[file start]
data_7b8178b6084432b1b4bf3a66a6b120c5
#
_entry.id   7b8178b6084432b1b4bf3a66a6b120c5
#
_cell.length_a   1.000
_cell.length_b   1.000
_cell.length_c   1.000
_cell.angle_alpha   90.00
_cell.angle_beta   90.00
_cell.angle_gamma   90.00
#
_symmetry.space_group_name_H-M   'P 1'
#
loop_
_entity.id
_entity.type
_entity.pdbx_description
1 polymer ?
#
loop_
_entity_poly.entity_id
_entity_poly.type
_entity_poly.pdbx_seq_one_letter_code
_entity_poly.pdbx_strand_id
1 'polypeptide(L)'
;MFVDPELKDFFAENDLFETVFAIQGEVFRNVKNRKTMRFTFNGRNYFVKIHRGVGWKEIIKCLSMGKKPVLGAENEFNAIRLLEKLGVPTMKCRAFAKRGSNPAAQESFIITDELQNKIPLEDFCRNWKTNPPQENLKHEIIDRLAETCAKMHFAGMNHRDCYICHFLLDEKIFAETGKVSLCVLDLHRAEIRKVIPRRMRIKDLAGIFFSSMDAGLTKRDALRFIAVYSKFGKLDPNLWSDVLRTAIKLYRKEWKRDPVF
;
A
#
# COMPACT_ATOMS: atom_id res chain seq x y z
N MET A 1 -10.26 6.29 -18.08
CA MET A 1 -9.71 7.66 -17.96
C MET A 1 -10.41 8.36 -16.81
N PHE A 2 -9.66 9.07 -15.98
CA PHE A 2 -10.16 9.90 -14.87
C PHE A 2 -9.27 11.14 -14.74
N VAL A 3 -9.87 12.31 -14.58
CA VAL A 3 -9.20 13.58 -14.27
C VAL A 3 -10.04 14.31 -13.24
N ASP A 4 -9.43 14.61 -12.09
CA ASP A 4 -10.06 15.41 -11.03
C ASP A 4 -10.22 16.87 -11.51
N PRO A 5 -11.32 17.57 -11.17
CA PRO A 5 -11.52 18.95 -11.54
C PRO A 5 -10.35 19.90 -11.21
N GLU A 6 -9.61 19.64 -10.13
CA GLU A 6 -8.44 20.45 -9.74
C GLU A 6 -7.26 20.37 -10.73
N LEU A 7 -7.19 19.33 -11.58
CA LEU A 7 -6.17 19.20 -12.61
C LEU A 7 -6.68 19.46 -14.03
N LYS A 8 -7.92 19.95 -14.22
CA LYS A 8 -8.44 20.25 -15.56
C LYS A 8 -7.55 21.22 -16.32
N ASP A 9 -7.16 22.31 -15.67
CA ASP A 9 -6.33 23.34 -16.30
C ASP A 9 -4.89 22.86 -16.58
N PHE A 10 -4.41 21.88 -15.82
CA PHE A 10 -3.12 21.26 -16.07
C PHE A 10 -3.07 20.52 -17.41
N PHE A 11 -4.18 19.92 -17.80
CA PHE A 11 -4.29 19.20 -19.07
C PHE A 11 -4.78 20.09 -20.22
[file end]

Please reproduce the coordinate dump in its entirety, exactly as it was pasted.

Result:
data_7b8178b6084432b1b4bf3a66a6b120c5
#
_entry.id   7b8178b6084432b1b4bf3a66a6b120c5
#
_cell.length_a   1.000
_cell.length_b   1.000
_cell.length_c   1.000
_cell.angle_alpha   90.00
_cell.angle_beta   90.00
_cell.angle_gamma   90.00
#
_symmetry.space_group_name_H-M   'P 1'
#
loop_
_entity.id
_entity.type
_entity.pdbx_description
1 polymer ?
#
loop_
_entity_poly.entity_id
_entity_poly.type
_entity_poly.pdbx_seq_one_letter_code
_entity_poly.pdbx_strand_id
1 'polypeptide(L)'
;MFVDPELKDFFAENDLFETVFAIQGEVFRNVKNRKTMRFTFNGRNYFVKIHRGVGWKEIIKCLSMGKKPVLGAENEFNAIRLLEKLGVPTMKCRAFAKRGSNPAAQESFIITDELQNKIPLEDFCRNWKTNPPQENLKHEIIDRLAETCAKMHFAGMNHRDCYICHFLLDEKIFAETGKVSLCVLDLHRAEIRKVIPRRMRIKDLAGIFFSSMDAGLTKRDALRFIAVYSKFGKLDPNLWSDVLRTAIKLYRKEWKRDPVF
;
A
#
# COMPACT_ATOMS: atom_id res chain seq x y z
N MET A 1 -10.26 6.29 -18.08
CA MET A 1 -9.71 7.66 -17.96
C MET A 1 -10.41 8.36 -16.81
N PHE A 2 -9.66 9.07 -15.98
CA PHE A 2 -10.16 9.90 -14.87
C PHE A 2 -9.27 11.14 -14.74
N VAL A 3 -9.87 12.31 -14.58
CA VAL A 3 -9.20 13.58 -14.27
C VAL A 3 -10.04 14.31 -13.24
N ASP A 4 -9.43 14.61 -12.09
CA ASP A 4 -10.06 15.41 -11.03
C ASP A 4 -10.22 16.87 -11.51
N PRO A 5 -11.32 17.57 -11.17
CA PRO A 5 -11.52 18.95 -11.54
C PRO A 5 -10.35 19.90 -11.21
N GLU A 6 -9.61 19.64 -10.13
CA GLU A 6 -8.44 20.45 -9.74
C GLU A 6 -7.26 20.37 -10.73
N LEU A 7 -7.19 19.33 -11.58
CA LEU A 7 -6.17 19.20 -12.61
C LEU A 7 -6.68 19.46 -14.03
N LYS A 8 -7.92 19.95 -14.22
CA LYS A 8 -8.44 20.25 -15.56
C LYS A 8 -7.55 21.22 -16.32
N ASP A 9 -7.16 22.31 -15.67
CA ASP A 9 -6.33 23.34 -16.30
C ASP A 9 -4.89 22.86 -16.58
N PHE A 10 -4.41 21.88 -15.82
CA PHE A 10 -3.12 21.26 -16.07
C PHE A 10 -3.07 20.52 -17.41
N PHE A 11 -4.18 19.92 -17.80
CA PHE A 11 -4.29 19.20 -19.07
C PHE A 11 -4.78 20.09 -20.22